making local government more ethical
The Politicization of Officials Selecting Ethics Commission Members
People should not be political footballs, and ethics commission members even moreso. But that's what can happen when officials are allowed to select ethics commission members. According to an article in yesterday's Tulsa World, an ethics advisory committee member who asked that the mayor be investigated by the committee reached the end of his term some time ago. The mayor wants to replace him, and the council wants to keep him. So the mayor nominates, and the council turns the nominees down. And both accuse the other of infantilism.

In her comment to my blog post on a Michigan recusal matter, Catherine Mullhaupt of the Michigan Townships Association not only pointed out the effect of a women's property rights act on local government conflict of interest law (see my blog post on this), but also pointed out a Michigan law (42.7(6)) that requires charter township board members to vote, except on a vote to appoint oneself to a township office. Only a unanimous vote of the board can allow a board member to abstain.

The New York City Conflicts of Interest Board (COIB) recently issued an advisory opinion (attached, see below) on the subject of conflicts involving city council discretionary funds, a topic I wrote about last year. This is a model advisory opinion, especially in the way it provides a number of scenarios to which it applies the city's relevant ethics provisions. The opinion goes beyond any single request for advice to provide advice for as great a range of possible situations as the staff could imagine.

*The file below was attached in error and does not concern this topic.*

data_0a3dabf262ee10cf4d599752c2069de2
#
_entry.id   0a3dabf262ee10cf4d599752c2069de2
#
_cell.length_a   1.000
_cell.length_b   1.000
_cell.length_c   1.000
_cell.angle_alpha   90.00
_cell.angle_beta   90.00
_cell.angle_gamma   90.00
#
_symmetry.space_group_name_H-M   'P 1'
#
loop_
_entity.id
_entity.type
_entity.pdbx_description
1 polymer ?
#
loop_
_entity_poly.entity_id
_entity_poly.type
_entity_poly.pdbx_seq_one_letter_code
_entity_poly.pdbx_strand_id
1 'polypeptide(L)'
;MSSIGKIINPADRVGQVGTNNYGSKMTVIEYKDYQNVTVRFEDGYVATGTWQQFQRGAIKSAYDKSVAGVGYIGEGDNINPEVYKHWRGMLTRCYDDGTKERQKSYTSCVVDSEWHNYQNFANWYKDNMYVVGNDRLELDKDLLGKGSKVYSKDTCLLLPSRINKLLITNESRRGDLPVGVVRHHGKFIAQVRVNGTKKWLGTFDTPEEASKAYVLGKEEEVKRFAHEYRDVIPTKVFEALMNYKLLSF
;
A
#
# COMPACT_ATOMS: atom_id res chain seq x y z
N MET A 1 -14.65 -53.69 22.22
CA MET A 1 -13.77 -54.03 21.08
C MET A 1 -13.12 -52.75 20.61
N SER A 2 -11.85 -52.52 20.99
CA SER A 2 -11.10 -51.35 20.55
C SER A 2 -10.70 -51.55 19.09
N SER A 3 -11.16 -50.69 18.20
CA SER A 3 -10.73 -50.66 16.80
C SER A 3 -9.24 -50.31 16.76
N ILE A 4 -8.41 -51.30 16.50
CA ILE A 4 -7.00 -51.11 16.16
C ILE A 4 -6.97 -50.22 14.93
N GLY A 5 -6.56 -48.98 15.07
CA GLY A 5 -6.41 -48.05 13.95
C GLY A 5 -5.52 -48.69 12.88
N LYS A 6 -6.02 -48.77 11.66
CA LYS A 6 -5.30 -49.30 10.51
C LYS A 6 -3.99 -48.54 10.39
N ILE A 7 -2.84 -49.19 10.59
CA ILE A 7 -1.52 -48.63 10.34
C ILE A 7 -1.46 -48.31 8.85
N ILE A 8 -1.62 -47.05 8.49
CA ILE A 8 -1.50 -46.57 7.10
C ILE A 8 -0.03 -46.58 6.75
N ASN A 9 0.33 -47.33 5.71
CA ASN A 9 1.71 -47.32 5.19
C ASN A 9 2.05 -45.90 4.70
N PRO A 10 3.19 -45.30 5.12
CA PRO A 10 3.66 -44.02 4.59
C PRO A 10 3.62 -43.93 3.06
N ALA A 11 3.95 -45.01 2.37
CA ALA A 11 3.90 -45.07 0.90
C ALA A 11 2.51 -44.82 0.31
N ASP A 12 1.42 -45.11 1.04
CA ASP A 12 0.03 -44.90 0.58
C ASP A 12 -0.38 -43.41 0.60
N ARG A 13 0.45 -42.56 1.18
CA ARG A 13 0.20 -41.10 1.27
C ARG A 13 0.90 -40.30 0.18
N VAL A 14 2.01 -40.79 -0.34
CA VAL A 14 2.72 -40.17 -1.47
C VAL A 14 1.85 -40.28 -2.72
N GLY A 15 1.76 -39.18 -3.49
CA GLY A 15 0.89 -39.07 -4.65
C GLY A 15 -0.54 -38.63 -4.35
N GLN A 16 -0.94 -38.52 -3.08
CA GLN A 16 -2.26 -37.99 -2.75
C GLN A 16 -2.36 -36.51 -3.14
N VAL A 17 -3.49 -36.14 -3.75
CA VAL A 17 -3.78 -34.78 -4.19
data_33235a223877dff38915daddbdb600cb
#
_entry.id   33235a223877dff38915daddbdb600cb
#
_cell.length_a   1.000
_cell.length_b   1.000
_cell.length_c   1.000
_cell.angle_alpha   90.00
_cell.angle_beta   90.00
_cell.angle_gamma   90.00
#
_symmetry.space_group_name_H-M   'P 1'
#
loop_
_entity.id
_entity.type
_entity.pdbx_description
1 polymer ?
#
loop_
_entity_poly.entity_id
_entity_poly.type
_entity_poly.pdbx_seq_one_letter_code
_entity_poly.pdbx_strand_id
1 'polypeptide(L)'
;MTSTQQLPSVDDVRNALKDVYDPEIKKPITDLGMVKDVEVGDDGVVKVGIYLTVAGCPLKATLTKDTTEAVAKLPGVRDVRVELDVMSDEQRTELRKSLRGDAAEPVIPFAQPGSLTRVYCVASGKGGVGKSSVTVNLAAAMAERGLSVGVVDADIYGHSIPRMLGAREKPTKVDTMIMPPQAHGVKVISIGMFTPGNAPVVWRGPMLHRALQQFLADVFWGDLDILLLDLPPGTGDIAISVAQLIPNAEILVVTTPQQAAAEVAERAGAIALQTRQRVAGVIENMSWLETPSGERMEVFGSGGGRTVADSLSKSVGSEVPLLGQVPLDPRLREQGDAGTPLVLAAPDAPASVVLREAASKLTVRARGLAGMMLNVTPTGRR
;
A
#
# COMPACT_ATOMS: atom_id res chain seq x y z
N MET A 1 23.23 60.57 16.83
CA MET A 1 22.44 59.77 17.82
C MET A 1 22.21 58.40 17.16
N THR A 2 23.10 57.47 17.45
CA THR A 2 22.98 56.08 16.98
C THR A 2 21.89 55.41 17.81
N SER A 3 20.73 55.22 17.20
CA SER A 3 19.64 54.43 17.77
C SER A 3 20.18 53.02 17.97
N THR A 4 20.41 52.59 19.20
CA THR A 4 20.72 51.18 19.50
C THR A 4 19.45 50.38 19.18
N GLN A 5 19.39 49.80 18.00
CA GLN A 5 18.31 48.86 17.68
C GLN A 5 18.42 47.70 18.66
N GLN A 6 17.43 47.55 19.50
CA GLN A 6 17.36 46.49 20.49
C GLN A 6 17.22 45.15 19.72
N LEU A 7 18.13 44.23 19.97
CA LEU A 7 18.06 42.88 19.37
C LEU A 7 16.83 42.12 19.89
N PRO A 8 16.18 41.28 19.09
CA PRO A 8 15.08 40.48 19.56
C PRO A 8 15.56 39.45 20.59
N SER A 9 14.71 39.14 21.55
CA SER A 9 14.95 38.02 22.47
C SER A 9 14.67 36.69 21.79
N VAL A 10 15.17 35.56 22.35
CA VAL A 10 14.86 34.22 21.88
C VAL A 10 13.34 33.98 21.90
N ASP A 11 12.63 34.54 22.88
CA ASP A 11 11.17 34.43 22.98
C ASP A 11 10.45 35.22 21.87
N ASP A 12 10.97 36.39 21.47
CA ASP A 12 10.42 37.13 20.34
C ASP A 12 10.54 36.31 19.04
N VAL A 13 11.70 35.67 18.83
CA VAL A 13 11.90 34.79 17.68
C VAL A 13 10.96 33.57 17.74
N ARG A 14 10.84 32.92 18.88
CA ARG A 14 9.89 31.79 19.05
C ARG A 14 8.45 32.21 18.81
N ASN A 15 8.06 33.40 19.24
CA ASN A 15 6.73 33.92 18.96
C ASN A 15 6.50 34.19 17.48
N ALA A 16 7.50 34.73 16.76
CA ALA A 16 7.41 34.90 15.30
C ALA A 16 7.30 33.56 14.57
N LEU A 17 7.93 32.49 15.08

A report worth reading was recently published by the OECD: Self-Regulation and Regulation of the Lobbying Profession. Its focus on European countries provides a valuable complement to American lobbying regulation. Below is a condensed version of the report's executive summary:

Over the last two days, a new-fangled local government ethics controversy has taken Ohio by storm:  allowing counties to sell advertising on their websites. A law to that effect has been inserted in the pending state budget bill, according to an Associated Press article.

According to an Associated Press article yesterday, the Oklahoma Ethics Commission recommended a rule change that would get rid of the gag rule on people who file ethics complaints. The cause of the rule change is two suits filed against the EC, challenging the gag rule. The suits were filed on freedom of speech grounds. See my recent blog post for more on freedom of speech issues relating to confidentiality rules in ethics proceedings.